Millar has written some decent FF stories in his time, and it's obvious that the old people behind the FF films had no idea about a decent FF story.

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dogpoet    442

Millar has written some decent FF stories in his time....

When was that, then?

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Christian    734

You didn't like his run on Fantastic Four?

It wasn't in the same league as the classic runs (Lee, Kirby, Conway, Byrne, Waid), but I thought it worked fairly well as a modern FF run.

I'd honestly probably rank it as near to equal with the Hickman run, which I have found consistently hit or miss.

Hickman's run started out as really good, when it was telling self-contained stories, but once the book hit the "death of Johnny Storm" story, the quality became a lot more shaky.

Plus, he wrote a couple of stories on Ultimate Fantastic Four, which weren't bad at all. Not as good as the Carey run, but still, not bad. He wasn't on the book very long though, I think just two stories.

Of course, outside Carey, the only writers to compare to on UFF were Bendis and Ellis...

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dogpoet    442

Come off it, Christian: If you're having Gerry Conway as a classic run and saying Millar isn't even that good, that isn't really a glowing recommendation, is it?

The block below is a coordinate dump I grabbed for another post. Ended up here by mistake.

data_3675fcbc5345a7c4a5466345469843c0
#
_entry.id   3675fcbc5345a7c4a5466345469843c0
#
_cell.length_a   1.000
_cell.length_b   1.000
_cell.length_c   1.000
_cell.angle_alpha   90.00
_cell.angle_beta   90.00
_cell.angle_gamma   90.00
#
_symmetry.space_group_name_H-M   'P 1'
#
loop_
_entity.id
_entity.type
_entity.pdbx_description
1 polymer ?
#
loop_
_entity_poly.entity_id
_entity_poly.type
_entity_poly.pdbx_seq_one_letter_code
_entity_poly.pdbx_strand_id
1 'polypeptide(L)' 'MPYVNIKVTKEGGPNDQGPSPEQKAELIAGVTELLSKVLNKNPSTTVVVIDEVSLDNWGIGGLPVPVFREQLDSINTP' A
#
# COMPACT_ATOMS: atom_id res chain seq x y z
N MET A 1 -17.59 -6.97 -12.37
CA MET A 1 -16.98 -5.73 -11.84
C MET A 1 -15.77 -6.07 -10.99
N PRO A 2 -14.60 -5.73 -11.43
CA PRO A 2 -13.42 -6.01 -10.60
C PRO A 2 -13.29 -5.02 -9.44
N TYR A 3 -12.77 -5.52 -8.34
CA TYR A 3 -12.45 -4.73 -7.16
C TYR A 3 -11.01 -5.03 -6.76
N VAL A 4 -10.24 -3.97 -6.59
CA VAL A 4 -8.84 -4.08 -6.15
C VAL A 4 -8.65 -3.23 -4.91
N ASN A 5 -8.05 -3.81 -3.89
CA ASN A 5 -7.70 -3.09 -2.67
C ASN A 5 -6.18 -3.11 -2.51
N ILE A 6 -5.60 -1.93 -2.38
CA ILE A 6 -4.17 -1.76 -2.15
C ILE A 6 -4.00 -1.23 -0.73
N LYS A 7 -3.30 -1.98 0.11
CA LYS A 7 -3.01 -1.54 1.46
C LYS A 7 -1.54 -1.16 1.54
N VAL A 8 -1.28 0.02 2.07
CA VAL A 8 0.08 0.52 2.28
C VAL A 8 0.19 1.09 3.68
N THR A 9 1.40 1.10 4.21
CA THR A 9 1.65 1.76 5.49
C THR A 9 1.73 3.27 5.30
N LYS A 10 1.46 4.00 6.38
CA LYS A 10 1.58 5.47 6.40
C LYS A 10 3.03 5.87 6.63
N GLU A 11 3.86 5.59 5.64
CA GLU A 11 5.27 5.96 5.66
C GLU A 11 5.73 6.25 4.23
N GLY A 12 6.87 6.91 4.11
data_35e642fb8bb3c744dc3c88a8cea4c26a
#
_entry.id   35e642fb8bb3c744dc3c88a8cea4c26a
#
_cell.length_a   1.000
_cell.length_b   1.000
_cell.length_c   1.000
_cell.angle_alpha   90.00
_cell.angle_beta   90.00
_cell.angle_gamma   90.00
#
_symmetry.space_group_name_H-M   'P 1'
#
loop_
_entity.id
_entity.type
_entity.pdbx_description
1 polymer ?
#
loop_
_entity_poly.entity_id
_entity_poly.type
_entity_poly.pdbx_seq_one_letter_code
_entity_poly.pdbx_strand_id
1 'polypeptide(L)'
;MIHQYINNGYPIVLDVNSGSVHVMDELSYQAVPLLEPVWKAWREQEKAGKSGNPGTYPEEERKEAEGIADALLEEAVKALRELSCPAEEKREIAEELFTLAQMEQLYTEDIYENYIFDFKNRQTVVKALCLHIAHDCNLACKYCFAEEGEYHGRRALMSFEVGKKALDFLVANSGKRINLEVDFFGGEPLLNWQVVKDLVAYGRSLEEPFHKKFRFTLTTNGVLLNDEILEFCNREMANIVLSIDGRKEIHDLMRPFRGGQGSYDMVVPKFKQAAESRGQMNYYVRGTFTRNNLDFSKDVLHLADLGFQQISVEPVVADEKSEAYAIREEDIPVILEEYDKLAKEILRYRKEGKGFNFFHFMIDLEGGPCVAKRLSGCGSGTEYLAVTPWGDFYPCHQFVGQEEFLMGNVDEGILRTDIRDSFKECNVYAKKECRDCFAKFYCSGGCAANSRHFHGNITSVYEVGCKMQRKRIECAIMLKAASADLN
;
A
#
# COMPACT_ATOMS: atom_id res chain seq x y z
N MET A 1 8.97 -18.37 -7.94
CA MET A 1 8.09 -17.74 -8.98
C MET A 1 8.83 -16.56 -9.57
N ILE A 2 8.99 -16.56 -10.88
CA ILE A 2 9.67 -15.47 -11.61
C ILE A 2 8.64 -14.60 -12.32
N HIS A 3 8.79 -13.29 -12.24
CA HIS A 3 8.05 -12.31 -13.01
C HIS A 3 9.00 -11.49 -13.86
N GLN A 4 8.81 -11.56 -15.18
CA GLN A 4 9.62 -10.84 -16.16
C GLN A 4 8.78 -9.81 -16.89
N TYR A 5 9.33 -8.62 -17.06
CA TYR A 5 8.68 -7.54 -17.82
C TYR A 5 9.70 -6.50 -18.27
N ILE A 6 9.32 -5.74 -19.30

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Christian    734

Have you read the Gerry Conway issues of Fantastic Four? I love them. I think they hold up well next to Lee & Kirby.

Hickman stated when he started on FF that the Conway run in the '70s was his favourite period on FF, and that was the feel he was trying to recapture on the title. He even had the little bubble heads of the main characters put around the title logo, in homage to how the comic looked during the 1970s.

Now, have you actually read the Conway run on FF, or are you just being antagonistic? "Because it's not Lee & Kirby or Byrne, so internet fans have to pretend that everything else in FF sucked."

 

Hell, there's even a character (giant golden space gorilla, actually) named Gor associated with Counter-Earth, so you must love Conway's run just for that, eh?

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dogpoet    442

I've read some of Conway's run (the Marvel UK magazines were reprinting it when I was little, and the Essentials cover his run), and I've always found it a bit underwhelming. Sure, it has its moments, but its still pretty by numbers stuff. (Though it is a lot better than Roy Thomas managed.)

Outside of Lee/Kirby and Byrne, I'd have said the best FF run is by Walt Simonson.

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Christian    734

Simonson's run was definitely fun. I forgot to rank that as a classic, but I'd still rank Simonson below Conway and Waid.